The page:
Catholic New World: Newspaper for the Archdiocese of Chicago

‘Behold, I make all things new …’

Cardinal's Appointments

December 20, 2006

His Eminence, Francis Cardinal George announces the following appointments:


Rev. Francis Cimarrusti, from counselor at Holbrook Counseling, to retire after forty-three years of service to parishes and Catholic Charities of the Archdiocese of Chicago, and be pastor emeritus of Our Lady of the Angels Parish, effective Jan. 1, 2007.

Rev. John Rudnik, from Parochial Vicar of Transfiguration Parish, West Carmen, to retire after forty-five years of service, and be Parochial Vicar Emeritus of the same, effective Dec.

Cardinal's Crest

Cardinal George's Schedule

  1. January 7: 10 a.m., Commencement Liturgy, St. Xavier University
  2. January 8: 10 a.m., Episcopal Council Meeting, Residence
  3. January 9: 9:30 a.m., Presbyteral Council Meeting, De Paul O’Hare Campus
  4. January 11: 7 p.m., Diaconate Candidates Meeting, Holy Name Cathedral
  5. January 12: 2 p.m., Board of Advisors Meeting, University of St. Mary of the Lake
  6. January 13: 9 a.m., Archdiocesan Women’s Committee Meeting, Pastoral Center; 5:30 p.m., Mass, St. Gerard Majella, Markham

Hanging on a wall in my sitting room is a contemporary icon of the Blessed Virgin Mary, "written" by a monk of Mt. Angel Abbey in Oregon ten years ago. It was a gift to me from the monks to welcome me as Archbishop of Portland, and it combines in one image two titles of Mary: Our Lady of Guadalupe and Our Lady of the Snows.

Pictured in the icon, Mary is clothed as she is seen on the cloak or tilma in Mexico City, wearing a blue mantle with stars of gold. But she has already given birth to Jesus, who is pictured wrapped in swaddling clothes. In the usual pictures of Our Lady of Guadalupe, Mary is wearing a black sash around her waist, a sign she is pregnant. In the icon in my room, it is the newly born Jesus who wears the black sash, because he is pregnant with a new world.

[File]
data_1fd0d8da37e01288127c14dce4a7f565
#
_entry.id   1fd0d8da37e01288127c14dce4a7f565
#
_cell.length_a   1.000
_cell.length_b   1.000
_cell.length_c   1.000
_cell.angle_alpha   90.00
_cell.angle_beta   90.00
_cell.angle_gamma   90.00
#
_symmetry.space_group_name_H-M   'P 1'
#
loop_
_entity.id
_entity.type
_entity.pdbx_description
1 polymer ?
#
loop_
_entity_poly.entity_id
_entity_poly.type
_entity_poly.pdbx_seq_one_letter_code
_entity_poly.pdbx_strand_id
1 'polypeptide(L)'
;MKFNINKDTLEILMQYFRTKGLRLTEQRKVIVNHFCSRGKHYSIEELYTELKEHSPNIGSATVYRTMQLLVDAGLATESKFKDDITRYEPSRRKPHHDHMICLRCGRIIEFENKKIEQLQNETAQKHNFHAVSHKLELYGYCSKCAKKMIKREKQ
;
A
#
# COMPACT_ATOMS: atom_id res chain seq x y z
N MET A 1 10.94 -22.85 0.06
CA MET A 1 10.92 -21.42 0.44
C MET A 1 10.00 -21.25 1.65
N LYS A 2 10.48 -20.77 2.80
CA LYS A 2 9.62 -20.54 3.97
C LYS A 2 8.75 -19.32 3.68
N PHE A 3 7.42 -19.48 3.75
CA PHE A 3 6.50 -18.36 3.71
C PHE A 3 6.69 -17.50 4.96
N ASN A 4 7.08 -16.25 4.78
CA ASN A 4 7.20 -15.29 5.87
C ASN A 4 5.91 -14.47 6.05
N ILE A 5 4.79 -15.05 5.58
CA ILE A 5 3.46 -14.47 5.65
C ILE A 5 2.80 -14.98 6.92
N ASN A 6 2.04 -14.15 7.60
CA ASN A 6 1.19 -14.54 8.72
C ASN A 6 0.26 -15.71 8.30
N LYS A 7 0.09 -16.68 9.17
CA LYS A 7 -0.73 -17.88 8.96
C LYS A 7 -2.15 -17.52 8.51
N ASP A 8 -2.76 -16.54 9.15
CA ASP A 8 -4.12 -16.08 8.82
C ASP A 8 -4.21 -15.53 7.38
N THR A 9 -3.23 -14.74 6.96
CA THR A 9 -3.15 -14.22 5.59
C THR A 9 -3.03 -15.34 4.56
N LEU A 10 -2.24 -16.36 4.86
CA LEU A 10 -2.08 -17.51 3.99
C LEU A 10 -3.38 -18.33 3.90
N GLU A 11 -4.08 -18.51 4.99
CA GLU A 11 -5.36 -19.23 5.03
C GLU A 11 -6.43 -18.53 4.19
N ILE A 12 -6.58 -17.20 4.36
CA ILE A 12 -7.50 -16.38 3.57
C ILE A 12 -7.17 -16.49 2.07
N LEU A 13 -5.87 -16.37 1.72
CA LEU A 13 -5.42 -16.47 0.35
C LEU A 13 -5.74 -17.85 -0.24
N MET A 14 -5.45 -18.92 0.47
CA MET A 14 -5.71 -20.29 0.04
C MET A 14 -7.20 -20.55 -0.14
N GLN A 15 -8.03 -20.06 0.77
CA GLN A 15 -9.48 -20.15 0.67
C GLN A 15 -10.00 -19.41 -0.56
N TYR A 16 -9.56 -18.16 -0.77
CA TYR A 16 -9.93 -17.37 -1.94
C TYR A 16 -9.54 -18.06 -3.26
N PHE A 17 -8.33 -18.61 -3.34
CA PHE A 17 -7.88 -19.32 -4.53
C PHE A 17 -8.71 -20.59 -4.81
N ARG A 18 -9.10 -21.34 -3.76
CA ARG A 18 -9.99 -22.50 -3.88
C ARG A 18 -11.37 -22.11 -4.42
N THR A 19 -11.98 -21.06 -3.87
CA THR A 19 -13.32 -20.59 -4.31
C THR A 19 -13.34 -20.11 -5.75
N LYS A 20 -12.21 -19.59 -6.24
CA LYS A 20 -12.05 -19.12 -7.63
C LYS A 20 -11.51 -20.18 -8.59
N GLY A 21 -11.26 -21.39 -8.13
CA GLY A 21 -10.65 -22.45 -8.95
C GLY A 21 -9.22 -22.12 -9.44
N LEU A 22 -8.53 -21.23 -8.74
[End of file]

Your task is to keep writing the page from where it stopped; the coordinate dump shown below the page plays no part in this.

What kind of world does Jesus bring forth? It is not just a better world but a different world, a new world. In the story of the apparition to St. Juan Diego (A.D. 1531), Our Lady of Guadalupe tells him to gather roses from the hillside into his cloak and bring them to the Bishop of Mexico. When Juan Diego does so and opens his cloak, the roses spill out and the bishop sees the image we still venerate. It was December.

In my icon, the figures of Jesus and Mary are framed by stylized clouds of snow and ice. In the story of Our Lady of the Snows, a dream comes to the Pope in Rome after the Ecumenical Council of Ephesus (A.D. 431), which was called to respond to several heresies about Jesus, some making him less than human and others making him less than divine. The Council, to make clear what the apostolic faith holds and has always held about Jesus, recognized his human mother as the God-bearer, the Mother of God. Wanting to build a church in honor of the Mother of God, the Pope dreamt that God would have it built on the Esquiline hill in Rome. The outlines of the church’s walls were clear the next morning in a snowfall on the hill. It was August.

The world that Jesus brings forth is a world where roses bloom in December in Mexico and snow falls in August in Rome. It is a world made new, even though it might usually look the same as always. It is a world where God’s love is now made flesh and, in the same human flesh, we are made new in that divine love. No longer condemned to the endless cycle of its own sinfulness, the human race is open to salvation, radical newness, in and through Christ.

This week we enter a new year in the history of the human race, and we wish each other the happiness that lies in hope. Personally, I hope that 2007 will be a better year for me and for the Archdiocese than was 2006. That hope is not just whistling in the dark and that happiness is not to be found in escapist diversions, because our faith keeps us in touch with the world redeemed by Christ and shaped, even when we don’t understand how, by God’s loving providence.